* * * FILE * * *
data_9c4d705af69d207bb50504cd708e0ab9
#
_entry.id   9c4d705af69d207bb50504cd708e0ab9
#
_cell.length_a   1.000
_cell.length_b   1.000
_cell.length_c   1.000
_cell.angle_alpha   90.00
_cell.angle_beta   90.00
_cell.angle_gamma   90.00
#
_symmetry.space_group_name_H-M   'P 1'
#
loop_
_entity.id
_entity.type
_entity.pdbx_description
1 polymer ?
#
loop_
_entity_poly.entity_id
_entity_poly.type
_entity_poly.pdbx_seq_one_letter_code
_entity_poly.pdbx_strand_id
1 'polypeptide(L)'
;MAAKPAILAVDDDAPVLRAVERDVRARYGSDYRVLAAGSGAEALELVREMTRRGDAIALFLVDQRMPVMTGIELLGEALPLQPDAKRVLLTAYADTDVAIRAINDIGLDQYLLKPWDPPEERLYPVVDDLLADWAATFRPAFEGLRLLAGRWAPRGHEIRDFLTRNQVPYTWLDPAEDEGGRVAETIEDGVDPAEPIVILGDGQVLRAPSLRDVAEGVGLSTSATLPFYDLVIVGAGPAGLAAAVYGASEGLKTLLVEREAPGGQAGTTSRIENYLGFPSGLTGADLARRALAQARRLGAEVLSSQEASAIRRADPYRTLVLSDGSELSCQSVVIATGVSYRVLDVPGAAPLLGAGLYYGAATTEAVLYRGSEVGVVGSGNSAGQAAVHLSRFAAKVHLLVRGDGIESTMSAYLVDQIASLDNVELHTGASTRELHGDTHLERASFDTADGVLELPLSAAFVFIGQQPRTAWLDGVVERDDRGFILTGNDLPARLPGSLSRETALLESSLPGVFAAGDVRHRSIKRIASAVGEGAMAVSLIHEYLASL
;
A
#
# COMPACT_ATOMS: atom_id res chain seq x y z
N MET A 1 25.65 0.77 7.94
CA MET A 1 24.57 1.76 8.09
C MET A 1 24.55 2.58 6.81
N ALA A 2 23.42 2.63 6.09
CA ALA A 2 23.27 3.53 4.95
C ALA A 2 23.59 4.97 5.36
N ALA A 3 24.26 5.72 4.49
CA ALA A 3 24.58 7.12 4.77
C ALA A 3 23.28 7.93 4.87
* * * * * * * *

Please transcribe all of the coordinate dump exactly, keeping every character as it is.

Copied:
data_9c4d705af69d207bb50504cd708e0ab9
#
_entry.id   9c4d705af69d207bb50504cd708e0ab9
#
_cell.length_a   1.000
_cell.length_b   1.000
_cell.length_c   1.000
_cell.angle_alpha   90.00
_cell.angle_beta   90.00
_cell.angle_gamma   90.00
#
_symmetry.space_group_name_H-M   'P 1'
#
loop_
_entity.id
_entity.type
_entity.pdbx_description
1 polymer ?
#
loop_
_entity_poly.entity_id
_entity_poly.type
_entity_poly.pdbx_seq_one_letter_code
_entity_poly.pdbx_strand_id
1 'polypeptide(L)'
;MAAKPAILAVDDDAPVLRAVERDVRARYGSDYRVLAAGSGAEALELVREMTRRGDAIALFLVDQRMPVMTGIELLGEALPLQPDAKRVLLTAYADTDVAIRAINDIGLDQYLLKPWDPPEERLYPVVDDLLADWAATFRPAFEGLRLLAGRWAPRGHEIRDFLTRNQVPYTWLDPAEDEGGRVAETIEDGVDPAEPIVILGDGQVLRAPSLRDVAEGVGLSTSATLPFYDLVIVGAGPAGLAAAVYGASEGLKTLLVEREAPGGQAGTTSRIENYLGFPSGLTGADLARRALAQARRLGAEVLSSQEASAIRRADPYRTLVLSDGSELSCQSVVIATGVSYRVLDVPGAAPLLGAGLYYGAATTEAVLYRGSEVGVVGSGNSAGQAAVHLSRFAAKVHLLVRGDGIESTMSAYLVDQIASLDNVELHTGASTRELHGDTHLERASFDTADGVLELPLSAAFVFIGQQPRTAWLDGVVERDDRGFILTGNDLPARLPGSLSRETALLESSLPGVFAAGDVRHRSIKRIASAVGEGAMAVSLIHEYLASL
;
A
#
# COMPACT_ATOMS: atom_id res chain seq x y z
N MET A 1 25.65 0.77 7.94
CA MET A 1 24.57 1.76 8.09
C MET A 1 24.55 2.58 6.81
N ALA A 2 23.42 2.63 6.09
CA ALA A 2 23.27 3.53 4.95
C ALA A 2 23.59 4.97 5.36
N ALA A 3 24.26 5.72 4.49
CA ALA A 3 24.58 7.12 4.77
C ALA A 3 23.28 7.93 4.87